She told The Enterprise there is a growing body of research that shows that trauma and poverty during childhood have long-lasting effects on physical health and educational health; she gave examples of effects on physical health such as cardiac disease or obesity. Effects related to education can show up years later, including in high-school graduation rates, teen pregnancy rates, and employment. 

According to the New York State Education Department, almost 19 percent of Guilderland’s students in kindergarten through 12th grade were economically disadvantaged, as of the 2017-18 school year. A United Nations report from 2018 found that 40 million Americans live in poverty and 40 percent of the adult population nationally say they would be unable to cover an unexpected $400 expense. 

Butterfield said her interest in joining the school board was awakened after she joined the district’s task force that started meeting a year ago to look into whether the high-school day should start later, and if so, how the change could be made.

The topic, which a student broached with the school board in 2004, is being explored by Guilderland and many other area school districts because of science showing that teens need many hours of sleep but also tend naturally to stay up late.

The Guilderland High School day now starts at 7:30 a.m., earlier than the district’s elementary or middle schools. Serving on the task force was pivotal, Butterfield said, in seeing how a board works and “how it is to work with other people in an endeavor like this.”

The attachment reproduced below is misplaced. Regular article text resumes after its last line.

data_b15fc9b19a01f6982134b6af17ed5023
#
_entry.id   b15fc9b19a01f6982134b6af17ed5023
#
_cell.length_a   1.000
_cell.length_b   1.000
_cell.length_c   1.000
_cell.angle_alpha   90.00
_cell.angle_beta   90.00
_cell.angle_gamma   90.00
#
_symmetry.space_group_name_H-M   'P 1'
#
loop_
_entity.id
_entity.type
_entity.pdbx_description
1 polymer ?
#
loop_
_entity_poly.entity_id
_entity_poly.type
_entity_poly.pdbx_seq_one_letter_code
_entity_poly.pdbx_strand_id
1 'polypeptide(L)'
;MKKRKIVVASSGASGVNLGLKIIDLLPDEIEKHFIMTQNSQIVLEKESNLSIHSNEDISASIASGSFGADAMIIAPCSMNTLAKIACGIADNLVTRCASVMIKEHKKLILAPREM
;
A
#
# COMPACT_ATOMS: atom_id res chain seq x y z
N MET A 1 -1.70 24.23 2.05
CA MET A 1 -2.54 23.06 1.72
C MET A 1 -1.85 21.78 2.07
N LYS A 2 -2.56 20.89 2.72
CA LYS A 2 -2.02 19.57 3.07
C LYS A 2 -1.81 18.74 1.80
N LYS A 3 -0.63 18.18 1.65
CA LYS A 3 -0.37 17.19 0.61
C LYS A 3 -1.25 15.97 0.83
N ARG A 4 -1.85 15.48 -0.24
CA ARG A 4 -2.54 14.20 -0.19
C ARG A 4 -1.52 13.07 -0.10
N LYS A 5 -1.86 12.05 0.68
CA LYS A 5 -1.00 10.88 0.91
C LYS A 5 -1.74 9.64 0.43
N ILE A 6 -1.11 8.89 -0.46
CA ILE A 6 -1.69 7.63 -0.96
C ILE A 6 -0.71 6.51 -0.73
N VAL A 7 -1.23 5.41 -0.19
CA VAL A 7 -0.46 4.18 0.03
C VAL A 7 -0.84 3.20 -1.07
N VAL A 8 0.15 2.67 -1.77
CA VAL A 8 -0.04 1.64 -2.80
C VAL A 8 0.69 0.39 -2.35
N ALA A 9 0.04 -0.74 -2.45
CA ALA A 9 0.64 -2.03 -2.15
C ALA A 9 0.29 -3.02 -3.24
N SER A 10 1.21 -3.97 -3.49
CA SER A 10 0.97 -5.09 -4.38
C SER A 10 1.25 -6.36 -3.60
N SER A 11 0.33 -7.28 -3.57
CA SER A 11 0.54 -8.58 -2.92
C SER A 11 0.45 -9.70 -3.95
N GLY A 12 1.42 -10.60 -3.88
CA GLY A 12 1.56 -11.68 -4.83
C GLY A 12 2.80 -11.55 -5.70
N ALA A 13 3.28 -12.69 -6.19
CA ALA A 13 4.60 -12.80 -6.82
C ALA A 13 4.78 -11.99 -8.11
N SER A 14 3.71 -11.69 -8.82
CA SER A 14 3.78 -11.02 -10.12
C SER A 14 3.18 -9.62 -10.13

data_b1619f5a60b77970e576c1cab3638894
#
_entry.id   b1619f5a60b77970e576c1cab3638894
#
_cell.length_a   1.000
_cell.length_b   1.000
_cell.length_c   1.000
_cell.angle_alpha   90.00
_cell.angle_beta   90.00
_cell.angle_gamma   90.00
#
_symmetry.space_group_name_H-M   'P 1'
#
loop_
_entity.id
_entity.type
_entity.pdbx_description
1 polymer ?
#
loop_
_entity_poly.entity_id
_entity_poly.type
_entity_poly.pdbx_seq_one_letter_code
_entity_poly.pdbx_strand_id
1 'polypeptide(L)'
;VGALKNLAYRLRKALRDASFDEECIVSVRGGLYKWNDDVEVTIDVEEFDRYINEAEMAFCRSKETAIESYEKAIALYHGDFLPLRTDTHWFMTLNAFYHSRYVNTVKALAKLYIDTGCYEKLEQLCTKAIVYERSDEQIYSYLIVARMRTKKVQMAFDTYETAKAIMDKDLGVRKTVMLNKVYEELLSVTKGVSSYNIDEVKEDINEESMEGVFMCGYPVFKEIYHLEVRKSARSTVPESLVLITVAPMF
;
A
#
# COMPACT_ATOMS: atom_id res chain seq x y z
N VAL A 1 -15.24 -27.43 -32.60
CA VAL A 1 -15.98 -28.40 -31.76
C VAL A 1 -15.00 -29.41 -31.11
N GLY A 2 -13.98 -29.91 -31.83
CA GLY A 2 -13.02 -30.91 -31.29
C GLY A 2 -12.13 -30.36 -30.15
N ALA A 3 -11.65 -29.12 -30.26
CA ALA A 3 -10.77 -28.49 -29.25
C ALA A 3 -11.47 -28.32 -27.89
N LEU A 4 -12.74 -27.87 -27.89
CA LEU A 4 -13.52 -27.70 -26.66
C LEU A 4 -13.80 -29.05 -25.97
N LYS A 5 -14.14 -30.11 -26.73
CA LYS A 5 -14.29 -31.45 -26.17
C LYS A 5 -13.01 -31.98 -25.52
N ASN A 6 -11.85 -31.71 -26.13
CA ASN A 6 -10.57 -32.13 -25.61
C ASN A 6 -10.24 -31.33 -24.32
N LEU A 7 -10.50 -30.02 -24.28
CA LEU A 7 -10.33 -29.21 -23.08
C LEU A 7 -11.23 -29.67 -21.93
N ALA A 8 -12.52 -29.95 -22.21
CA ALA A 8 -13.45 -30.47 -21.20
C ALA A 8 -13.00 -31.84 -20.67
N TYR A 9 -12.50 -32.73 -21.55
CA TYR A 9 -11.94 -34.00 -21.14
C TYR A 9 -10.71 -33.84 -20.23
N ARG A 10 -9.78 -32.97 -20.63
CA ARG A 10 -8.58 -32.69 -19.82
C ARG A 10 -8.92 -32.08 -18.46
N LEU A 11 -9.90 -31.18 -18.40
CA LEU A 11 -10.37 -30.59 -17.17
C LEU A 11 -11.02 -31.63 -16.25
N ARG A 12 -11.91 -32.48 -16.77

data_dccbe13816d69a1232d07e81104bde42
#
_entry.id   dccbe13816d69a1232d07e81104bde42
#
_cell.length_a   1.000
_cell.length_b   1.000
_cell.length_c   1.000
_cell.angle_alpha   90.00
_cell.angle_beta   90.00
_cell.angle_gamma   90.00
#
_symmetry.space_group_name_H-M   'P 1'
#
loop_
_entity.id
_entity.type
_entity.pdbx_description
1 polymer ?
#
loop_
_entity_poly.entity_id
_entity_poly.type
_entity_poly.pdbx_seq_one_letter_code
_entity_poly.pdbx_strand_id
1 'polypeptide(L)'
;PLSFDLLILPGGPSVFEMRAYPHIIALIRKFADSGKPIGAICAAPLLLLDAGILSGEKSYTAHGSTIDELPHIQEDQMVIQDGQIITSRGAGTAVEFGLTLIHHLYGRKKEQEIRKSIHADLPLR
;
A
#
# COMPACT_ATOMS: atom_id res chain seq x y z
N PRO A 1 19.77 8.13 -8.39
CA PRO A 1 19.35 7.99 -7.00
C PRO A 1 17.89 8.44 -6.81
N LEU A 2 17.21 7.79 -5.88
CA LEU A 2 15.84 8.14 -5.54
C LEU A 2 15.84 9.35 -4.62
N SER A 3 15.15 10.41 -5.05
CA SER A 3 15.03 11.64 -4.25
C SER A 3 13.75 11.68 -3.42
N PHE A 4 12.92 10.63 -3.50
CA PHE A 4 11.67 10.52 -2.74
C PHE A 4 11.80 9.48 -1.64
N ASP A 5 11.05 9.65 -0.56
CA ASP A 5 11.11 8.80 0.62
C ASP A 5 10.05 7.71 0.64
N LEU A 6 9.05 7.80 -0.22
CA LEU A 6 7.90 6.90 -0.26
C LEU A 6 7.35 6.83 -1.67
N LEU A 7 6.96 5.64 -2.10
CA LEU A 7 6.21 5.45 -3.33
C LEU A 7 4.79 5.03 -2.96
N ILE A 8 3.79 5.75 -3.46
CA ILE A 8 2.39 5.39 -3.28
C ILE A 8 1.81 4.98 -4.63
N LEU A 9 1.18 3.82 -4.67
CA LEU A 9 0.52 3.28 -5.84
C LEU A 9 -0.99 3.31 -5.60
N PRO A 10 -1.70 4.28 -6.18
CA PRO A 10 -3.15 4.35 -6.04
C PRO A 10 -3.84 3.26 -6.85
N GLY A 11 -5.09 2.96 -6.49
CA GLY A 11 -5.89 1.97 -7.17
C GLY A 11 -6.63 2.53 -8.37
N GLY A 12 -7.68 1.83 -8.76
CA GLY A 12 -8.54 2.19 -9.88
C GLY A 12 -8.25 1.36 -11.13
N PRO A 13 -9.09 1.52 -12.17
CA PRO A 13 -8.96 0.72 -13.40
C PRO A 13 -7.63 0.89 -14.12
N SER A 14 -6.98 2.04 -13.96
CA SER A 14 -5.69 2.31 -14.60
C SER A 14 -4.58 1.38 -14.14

The other candidates were:

— Kimberly Blasiak, who has four children in the district, ranging from elementary to high school and who is very active in the Guilderland PTA and who also chartered and now serves as co-president of the Guilderland special-education PTSA and is also family-engagement coordinator for the New York State PTA;

— Gregory C. Buck, who attended Guilderland schools, graduating in 2006, completed the Reserve Officers’ Training Corps and became an officer in the Marine Corps, and now works for National Grid in labor relations and has a 2-year-old daughter;

— John E McKinney, a retired teacher and superintendent, in the Green Island school district, whose three children went through Guilderland schools; and

— Blanca Gonzalez-Parker, a nurse and former emergency medical technician who works in safety and health for a labor-management organization, attended Guilderland schools, and has three school-age children, two in Guilderland schools and one who is home-schooled. 

Board President Seema Rivera told The Enterprise this week, “All five candidates were great in different ways. I can’t say anything negative about any of them …  I don’t think we could have gone wrong among our five choices. 

“We had to pick one,” Rivera continued, “and we chose her because she seems very knowledgeable, seems focused on kids, and was thoughtful and reflective with her answers.”